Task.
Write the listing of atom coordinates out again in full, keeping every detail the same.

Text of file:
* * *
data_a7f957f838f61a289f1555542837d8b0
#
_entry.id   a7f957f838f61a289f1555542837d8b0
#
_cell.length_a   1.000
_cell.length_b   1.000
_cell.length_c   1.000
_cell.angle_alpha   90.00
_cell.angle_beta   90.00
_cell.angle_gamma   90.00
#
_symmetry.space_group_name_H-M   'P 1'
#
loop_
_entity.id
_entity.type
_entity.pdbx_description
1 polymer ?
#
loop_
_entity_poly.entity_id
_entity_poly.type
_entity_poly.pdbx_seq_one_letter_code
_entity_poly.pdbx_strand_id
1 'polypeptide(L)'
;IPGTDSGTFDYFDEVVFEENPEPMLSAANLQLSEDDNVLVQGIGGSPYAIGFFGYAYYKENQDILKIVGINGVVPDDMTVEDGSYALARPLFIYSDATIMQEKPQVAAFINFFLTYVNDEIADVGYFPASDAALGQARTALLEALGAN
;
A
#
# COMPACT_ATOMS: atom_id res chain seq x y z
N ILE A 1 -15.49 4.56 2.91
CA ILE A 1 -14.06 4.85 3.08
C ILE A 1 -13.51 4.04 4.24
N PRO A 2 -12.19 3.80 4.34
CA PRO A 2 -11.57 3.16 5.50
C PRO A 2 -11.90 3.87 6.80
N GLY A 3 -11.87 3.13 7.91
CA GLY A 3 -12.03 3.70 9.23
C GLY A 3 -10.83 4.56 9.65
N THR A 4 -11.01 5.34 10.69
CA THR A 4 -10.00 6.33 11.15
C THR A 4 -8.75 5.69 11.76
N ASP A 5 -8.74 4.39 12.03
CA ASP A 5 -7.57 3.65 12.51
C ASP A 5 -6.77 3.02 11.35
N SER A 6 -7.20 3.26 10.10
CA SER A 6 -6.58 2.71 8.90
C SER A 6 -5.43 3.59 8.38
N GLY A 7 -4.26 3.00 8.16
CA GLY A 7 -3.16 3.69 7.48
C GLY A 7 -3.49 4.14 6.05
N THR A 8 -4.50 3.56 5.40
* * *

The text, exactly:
data_a7f957f838f61a289f1555542837d8b0
#
_entry.id   a7f957f838f61a289f1555542837d8b0
#
_cell.length_a   1.000
_cell.length_b   1.000
_cell.length_c   1.000
_cell.angle_alpha   90.00
_cell.angle_beta   90.00
_cell.angle_gamma   90.00
#
_symmetry.space_group_name_H-M   'P 1'
#
loop_
_entity.id
_entity.type
_entity.pdbx_description
1 polymer ?
#
loop_
_entity_poly.entity_id
_entity_poly.type
_entity_poly.pdbx_seq_one_letter_code
_entity_poly.pdbx_strand_id
1 'polypeptide(L)'
;IPGTDSGTFDYFDEVVFEENPEPMLSAANLQLSEDDNVLVQGIGGSPYAIGFFGYAYYKENQDILKIVGINGVVPDDMTVEDGSYALARPLFIYSDATIMQEKPQVAAFINFFLTYVNDEIADVGYFPASDAALGQARTALLEALGAN
;
A
#
# COMPACT_ATOMS: atom_id res chain seq x y z
N ILE A 1 -15.49 4.56 2.91
CA ILE A 1 -14.06 4.85 3.08
C ILE A 1 -13.51 4.04 4.24
N PRO A 2 -12.19 3.80 4.34
CA PRO A 2 -11.57 3.16 5.50
C PRO A 2 -11.90 3.87 6.80
N GLY A 3 -11.87 3.13 7.91
CA GLY A 3 -12.03 3.70 9.23
C GLY A 3 -10.83 4.56 9.65
N THR A 4 -11.01 5.34 10.69
CA THR A 4 -10.00 6.33 11.15
C THR A 4 -8.75 5.69 11.76
N ASP A 5 -8.74 4.39 12.03
CA ASP A 5 -7.57 3.65 12.51
C ASP A 5 -6.77 3.02 11.35
N SER A 6 -7.20 3.26 10.10
CA SER A 6 -6.58 2.71 8.90
C SER A 6 -5.43 3.59 8.38
N GLY A 7 -4.26 3.00 8.16
CA GLY A 7 -3.16 3.69 7.48
C GLY A 7 -3.49 4.14 6.05
N THR A 8 -4.50 3.56 5.40